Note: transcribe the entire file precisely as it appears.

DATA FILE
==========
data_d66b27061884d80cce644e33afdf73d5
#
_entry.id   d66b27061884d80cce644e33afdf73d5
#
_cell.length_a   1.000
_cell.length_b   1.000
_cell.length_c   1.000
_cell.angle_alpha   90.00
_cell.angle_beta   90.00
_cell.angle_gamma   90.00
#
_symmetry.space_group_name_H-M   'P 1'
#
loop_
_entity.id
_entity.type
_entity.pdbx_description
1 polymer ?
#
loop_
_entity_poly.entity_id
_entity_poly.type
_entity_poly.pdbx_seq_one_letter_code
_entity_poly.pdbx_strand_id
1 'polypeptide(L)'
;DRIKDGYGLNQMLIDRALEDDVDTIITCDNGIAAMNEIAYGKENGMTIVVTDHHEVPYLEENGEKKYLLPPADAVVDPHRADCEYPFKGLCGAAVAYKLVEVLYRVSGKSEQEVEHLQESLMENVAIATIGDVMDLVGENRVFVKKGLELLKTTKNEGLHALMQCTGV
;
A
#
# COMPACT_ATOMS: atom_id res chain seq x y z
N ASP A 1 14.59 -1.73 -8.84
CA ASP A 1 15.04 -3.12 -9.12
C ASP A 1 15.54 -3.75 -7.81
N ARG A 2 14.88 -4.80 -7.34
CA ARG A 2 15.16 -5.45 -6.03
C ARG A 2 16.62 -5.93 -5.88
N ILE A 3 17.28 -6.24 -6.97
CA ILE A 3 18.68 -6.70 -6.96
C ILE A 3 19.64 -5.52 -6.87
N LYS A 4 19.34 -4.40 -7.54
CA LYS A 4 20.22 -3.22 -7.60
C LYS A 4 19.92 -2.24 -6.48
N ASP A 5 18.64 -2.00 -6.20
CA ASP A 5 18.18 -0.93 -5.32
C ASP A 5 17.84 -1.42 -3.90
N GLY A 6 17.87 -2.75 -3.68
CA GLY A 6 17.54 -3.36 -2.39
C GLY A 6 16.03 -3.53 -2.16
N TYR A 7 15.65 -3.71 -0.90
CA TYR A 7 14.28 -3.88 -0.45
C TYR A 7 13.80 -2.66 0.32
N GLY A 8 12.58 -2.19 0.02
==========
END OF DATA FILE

data_d66b27061884d80cce644e33afdf73d5
#
_entry.id   d66b27061884d80cce644e33afdf73d5
#
_cell.length_a   1.000
_cell.length_b   1.000
_cell.length_c   1.000
_cell.angle_alpha   90.00
_cell.angle_beta   90.00
_cell.angle_gamma   90.00
#
_symmetry.space_group_name_H-M   'P 1'
#
loop_
_entity.id
_entity.type
_entity.pdbx_description
1 polymer ?
#
loop_
_entity_poly.entity_id
_entity_poly.type
_entity_poly.pdbx_seq_one_letter_code
_entity_poly.pdbx_strand_id
1 'polypeptide(L)'
;DRIKDGYGLNQMLIDRALEDDVDTIITCDNGIAAMNEIAYGKENGMTIVVTDHHEVPYLEENGEKKYLLPPADAVVDPHRADCEYPFKGLCGAAVAYKLVEVLYRVSGKSEQEVEHLQESLMENVAIATIGDVMDLVGENRVFVKKGLELLKTTKNEGLHALMQCTGV
;
A
#
# COMPACT_ATOMS: atom_id res chain seq x y z
N ASP A 1 14.59 -1.73 -8.84
CA ASP A 1 15.04 -3.12 -9.12
C ASP A 1 15.54 -3.75 -7.81
N ARG A 2 14.88 -4.80 -7.34
CA ARG A 2 15.16 -5.45 -6.03
C ARG A 2 16.62 -5.93 -5.88
N ILE A 3 17.28 -6.24 -6.97
CA ILE A 3 18.68 -6.70 -6.96
C ILE A 3 19.64 -5.52 -6.87
N LYS A 4 19.34 -4.40 -7.54
CA LYS A 4 20.22 -3.22 -7.60
C LYS A 4 19.92 -2.24 -6.48
N ASP A 5 18.64 -2.00 -6.20
CA ASP A 5 18.18 -0.93 -5.32
C ASP A 5 17.84 -1.42 -3.90
N GLY A 6 17.87 -2.75 -3.68
CA GLY A 6 17.54 -3.36 -2.39
C GLY A 6 16.03 -3.53 -2.16
N TYR A 7 15.65 -3.71 -0.90
CA TYR A 7 14.28 -3.88 -0.45
C TYR A 7 13.80 -2.66 0.32
N GLY A 8 12.58 -2.19 0.02